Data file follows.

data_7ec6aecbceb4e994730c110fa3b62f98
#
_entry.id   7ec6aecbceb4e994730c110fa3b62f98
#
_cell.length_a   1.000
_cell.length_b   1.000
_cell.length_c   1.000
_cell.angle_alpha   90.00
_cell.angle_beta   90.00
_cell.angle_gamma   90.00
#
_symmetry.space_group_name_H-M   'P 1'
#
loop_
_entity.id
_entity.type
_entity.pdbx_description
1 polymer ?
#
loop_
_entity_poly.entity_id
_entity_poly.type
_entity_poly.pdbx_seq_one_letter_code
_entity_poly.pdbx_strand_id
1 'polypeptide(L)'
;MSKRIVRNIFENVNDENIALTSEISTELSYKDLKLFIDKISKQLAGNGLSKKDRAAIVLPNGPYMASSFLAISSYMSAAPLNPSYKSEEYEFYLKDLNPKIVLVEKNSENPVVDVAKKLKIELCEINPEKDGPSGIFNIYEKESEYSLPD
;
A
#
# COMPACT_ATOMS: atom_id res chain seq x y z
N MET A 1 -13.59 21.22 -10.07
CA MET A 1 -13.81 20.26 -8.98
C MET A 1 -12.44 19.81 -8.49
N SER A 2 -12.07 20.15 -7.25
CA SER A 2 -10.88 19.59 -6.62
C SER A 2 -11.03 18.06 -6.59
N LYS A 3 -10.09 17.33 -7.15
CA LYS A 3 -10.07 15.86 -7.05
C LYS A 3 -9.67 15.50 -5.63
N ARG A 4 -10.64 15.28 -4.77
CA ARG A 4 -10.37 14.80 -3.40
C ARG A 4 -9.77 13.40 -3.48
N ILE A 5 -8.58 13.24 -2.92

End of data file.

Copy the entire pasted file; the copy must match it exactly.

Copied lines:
data_7ec6aecbceb4e994730c110fa3b62f98
#
_entry.id   7ec6aecbceb4e994730c110fa3b62f98
#
_cell.length_a   1.000
_cell.length_b   1.000
_cell.length_c   1.000
_cell.angle_alpha   90.00
_cell.angle_beta   90.00
_cell.angle_gamma   90.00
#
_symmetry.space_group_name_H-M   'P 1'
#
loop_
_entity.id
_entity.type
_entity.pdbx_description
1 polymer ?
#
loop_
_entity_poly.entity_id
_entity_poly.type
_entity_poly.pdbx_seq_one_letter_code
_entity_poly.pdbx_strand_id
1 'polypeptide(L)'
;MSKRIVRNIFENVNDENIALTSEISTELSYKDLKLFIDKISKQLAGNGLSKKDRAAIVLPNGPYMASSFLAISSYMSAAPLNPSYKSEEYEFYLKDLNPKIVLVEKNSENPVVDVAKKLKIELCEINPEKDGPSGIFNIYEKESEYSLPD
;
A
#
# COMPACT_ATOMS: atom_id res chain seq x y z
N MET A 1 -13.59 21.22 -10.07
CA MET A 1 -13.81 20.26 -8.98
C MET A 1 -12.44 19.81 -8.49
N SER A 2 -12.07 20.15 -7.25
CA SER A 2 -10.88 19.59 -6.62
C SER A 2 -11.03 18.06 -6.59
N LYS A 3 -10.09 17.33 -7.15
CA LYS A 3 -10.07 15.86 -7.05
C LYS A 3 -9.67 15.50 -5.63
N ARG A 4 -10.64 15.28 -4.77
CA ARG A 4 -10.37 14.80 -3.40
C ARG A 4 -9.77 13.40 -3.48
N ILE A 5 -8.58 13.24 -2.92